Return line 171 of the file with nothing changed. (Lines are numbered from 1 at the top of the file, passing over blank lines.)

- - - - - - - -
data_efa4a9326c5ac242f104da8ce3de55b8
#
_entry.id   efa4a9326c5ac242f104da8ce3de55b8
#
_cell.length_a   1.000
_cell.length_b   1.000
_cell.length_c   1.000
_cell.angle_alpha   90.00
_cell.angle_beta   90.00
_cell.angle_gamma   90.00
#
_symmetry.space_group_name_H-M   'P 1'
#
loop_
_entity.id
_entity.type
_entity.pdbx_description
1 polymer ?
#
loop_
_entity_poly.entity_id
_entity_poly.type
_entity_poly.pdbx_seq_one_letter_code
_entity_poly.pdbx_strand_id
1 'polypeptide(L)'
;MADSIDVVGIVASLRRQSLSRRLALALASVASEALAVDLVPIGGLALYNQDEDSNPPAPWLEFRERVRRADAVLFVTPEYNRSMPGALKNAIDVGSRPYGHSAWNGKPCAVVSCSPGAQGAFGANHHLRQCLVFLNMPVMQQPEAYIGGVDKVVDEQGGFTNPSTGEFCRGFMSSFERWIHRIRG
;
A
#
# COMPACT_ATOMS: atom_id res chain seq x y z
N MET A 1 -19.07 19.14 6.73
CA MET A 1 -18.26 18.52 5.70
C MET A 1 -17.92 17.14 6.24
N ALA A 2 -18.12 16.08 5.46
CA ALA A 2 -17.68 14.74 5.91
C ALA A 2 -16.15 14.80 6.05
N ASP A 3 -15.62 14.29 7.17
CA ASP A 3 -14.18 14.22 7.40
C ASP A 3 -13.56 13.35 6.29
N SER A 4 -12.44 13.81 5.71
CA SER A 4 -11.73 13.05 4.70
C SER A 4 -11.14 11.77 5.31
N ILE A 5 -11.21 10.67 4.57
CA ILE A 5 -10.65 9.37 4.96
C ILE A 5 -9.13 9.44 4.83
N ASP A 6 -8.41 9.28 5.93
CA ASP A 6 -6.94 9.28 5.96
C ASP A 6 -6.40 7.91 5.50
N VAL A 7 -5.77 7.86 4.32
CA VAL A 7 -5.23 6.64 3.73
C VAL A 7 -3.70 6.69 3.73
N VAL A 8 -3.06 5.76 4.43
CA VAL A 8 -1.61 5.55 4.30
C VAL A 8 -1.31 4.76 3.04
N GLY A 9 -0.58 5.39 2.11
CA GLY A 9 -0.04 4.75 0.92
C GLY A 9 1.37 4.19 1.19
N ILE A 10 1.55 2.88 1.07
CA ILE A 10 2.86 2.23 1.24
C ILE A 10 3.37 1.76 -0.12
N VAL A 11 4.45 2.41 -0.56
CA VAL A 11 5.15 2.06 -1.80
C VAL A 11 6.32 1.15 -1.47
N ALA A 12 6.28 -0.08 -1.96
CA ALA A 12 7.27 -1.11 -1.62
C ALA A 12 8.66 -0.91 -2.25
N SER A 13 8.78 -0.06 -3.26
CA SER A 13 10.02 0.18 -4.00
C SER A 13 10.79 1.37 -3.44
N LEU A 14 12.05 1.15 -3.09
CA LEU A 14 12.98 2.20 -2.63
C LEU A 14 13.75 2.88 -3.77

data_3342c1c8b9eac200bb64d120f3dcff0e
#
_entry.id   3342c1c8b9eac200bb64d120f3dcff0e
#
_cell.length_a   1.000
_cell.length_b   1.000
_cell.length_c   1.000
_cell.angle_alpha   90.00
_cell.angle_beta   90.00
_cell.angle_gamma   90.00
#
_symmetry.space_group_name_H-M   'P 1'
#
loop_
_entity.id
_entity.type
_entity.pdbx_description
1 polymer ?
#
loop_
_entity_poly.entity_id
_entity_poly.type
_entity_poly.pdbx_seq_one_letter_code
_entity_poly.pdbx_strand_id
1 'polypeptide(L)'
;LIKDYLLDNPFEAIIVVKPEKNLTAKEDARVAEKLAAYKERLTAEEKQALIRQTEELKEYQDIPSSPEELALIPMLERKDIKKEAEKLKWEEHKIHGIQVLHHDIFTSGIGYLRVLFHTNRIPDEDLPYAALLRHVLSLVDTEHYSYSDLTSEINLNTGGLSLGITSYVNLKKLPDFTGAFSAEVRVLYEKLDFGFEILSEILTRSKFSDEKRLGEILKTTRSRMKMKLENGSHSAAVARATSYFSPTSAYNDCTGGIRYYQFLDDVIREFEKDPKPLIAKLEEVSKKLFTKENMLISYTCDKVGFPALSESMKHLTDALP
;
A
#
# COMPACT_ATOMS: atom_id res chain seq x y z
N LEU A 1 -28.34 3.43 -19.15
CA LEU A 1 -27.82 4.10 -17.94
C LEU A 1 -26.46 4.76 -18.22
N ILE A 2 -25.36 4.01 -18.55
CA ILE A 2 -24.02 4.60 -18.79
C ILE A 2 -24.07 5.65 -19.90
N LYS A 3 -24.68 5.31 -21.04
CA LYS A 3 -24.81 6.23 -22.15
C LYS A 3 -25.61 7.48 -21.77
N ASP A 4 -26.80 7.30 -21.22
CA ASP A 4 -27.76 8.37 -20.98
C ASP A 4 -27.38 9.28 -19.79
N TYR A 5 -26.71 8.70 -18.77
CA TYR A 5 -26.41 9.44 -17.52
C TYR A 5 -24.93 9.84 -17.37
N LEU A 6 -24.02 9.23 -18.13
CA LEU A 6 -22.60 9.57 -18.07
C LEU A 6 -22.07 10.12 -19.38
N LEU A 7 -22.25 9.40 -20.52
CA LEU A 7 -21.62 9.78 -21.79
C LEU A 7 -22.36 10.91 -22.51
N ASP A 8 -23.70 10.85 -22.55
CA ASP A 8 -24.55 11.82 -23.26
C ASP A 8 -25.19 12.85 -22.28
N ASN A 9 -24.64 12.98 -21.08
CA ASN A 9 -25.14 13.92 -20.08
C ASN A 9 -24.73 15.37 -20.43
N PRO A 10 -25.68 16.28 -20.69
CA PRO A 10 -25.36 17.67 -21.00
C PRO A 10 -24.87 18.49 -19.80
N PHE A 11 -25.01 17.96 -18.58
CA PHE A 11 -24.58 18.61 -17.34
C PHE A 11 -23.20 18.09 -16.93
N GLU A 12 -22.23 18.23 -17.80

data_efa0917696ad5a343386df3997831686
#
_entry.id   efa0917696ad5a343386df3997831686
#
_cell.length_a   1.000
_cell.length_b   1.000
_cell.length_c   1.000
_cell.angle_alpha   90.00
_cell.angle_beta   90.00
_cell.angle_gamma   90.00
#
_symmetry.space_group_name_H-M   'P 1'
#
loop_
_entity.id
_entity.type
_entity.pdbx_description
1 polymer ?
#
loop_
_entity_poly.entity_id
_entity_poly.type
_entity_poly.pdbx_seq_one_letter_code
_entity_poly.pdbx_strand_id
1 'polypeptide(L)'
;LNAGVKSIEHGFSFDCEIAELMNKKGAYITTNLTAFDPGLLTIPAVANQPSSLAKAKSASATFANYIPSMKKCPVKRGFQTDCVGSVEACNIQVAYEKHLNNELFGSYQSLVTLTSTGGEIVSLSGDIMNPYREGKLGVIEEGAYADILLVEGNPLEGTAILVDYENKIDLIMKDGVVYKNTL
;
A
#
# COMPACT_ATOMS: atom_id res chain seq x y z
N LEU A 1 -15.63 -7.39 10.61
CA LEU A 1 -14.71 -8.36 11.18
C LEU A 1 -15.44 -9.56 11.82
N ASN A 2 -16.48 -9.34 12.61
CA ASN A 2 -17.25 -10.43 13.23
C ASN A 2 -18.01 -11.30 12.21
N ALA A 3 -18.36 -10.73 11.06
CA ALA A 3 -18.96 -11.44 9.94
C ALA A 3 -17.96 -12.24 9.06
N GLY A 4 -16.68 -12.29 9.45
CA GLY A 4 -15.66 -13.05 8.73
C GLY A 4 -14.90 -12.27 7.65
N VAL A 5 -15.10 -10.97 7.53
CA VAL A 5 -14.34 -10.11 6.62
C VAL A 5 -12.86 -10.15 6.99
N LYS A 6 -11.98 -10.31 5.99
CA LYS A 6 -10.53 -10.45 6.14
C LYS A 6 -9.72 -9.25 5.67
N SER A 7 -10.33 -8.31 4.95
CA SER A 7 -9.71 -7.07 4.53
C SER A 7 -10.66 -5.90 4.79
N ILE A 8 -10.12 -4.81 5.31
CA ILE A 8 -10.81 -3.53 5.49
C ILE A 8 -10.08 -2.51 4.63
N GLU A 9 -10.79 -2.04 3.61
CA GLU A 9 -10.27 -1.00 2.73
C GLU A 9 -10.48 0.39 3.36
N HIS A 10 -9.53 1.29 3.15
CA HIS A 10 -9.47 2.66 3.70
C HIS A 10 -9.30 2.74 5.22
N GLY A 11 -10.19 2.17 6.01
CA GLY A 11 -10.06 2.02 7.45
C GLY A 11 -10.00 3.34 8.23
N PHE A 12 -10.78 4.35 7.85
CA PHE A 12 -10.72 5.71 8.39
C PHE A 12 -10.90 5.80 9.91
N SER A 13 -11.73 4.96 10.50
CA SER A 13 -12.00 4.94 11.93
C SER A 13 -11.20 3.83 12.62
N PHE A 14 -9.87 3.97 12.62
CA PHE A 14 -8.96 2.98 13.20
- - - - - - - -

CA ASN A 2 -17.25 -10.43 13.23